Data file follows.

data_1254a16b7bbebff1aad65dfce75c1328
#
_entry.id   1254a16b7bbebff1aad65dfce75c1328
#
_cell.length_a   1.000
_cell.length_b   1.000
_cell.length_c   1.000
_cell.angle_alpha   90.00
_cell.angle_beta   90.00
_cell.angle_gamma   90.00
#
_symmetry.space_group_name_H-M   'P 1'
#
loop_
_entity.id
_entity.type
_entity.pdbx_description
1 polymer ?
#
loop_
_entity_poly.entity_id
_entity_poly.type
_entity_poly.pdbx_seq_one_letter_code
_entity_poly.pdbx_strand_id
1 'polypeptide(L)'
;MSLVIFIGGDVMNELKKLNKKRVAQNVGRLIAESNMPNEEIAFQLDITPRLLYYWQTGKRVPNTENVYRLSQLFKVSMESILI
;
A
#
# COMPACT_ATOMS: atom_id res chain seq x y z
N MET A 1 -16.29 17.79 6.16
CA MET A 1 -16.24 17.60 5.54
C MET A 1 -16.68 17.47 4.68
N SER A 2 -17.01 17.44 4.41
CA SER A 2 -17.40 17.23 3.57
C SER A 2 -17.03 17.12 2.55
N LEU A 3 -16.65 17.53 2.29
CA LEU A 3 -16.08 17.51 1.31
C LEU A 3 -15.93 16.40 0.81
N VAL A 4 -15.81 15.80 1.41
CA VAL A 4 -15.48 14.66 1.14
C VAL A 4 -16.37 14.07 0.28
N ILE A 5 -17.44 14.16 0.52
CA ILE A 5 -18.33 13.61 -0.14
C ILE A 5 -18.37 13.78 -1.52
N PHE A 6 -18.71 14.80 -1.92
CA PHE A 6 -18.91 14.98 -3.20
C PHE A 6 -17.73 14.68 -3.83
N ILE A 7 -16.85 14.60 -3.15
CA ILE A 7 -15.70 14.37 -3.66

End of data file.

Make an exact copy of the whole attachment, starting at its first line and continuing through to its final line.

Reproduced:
data_1254a16b7bbebff1aad65dfce75c1328
#
_entry.id   1254a16b7bbebff1aad65dfce75c1328
#
_cell.length_a   1.000
_cell.length_b   1.000
_cell.length_c   1.000
_cell.angle_alpha   90.00
_cell.angle_beta   90.00
_cell.angle_gamma   90.00
#
_symmetry.space_group_name_H-M   'P 1'
#
loop_
_entity.id
_entity.type
_entity.pdbx_description
1 polymer ?
#
loop_
_entity_poly.entity_id
_entity_poly.type
_entity_poly.pdbx_seq_one_letter_code
_entity_poly.pdbx_strand_id
1 'polypeptide(L)'
;MSLVIFIGGDVMNELKKLNKKRVAQNVGRLIAESNMPNEEIAFQLDITPRLLYYWQTGKRVPNTENVYRLSQLFKVSMESILI
;
A
#
# COMPACT_ATOMS: atom_id res chain seq x y z
N MET A 1 -16.29 17.79 6.16
CA MET A 1 -16.24 17.60 5.54
C MET A 1 -16.68 17.47 4.68
N SER A 2 -17.01 17.44 4.41
CA SER A 2 -17.40 17.23 3.57
C SER A 2 -17.03 17.12 2.55
N LEU A 3 -16.65 17.53 2.29
CA LEU A 3 -16.08 17.51 1.31
C LEU A 3 -15.93 16.40 0.81
N VAL A 4 -15.81 15.80 1.41
CA VAL A 4 -15.48 14.66 1.14
C VAL A 4 -16.37 14.07 0.28
N ILE A 5 -17.44 14.16 0.52
CA ILE A 5 -18.33 13.61 -0.14
C ILE A 5 -18.37 13.78 -1.52
N PHE A 6 -18.71 14.80 -1.92
CA PHE A 6 -18.91 14.98 -3.20
C PHE A 6 -17.73 14.68 -3.83
N ILE A 7 -16.85 14.60 -3.15
CA ILE A 7 -15.70 14.37 -3.66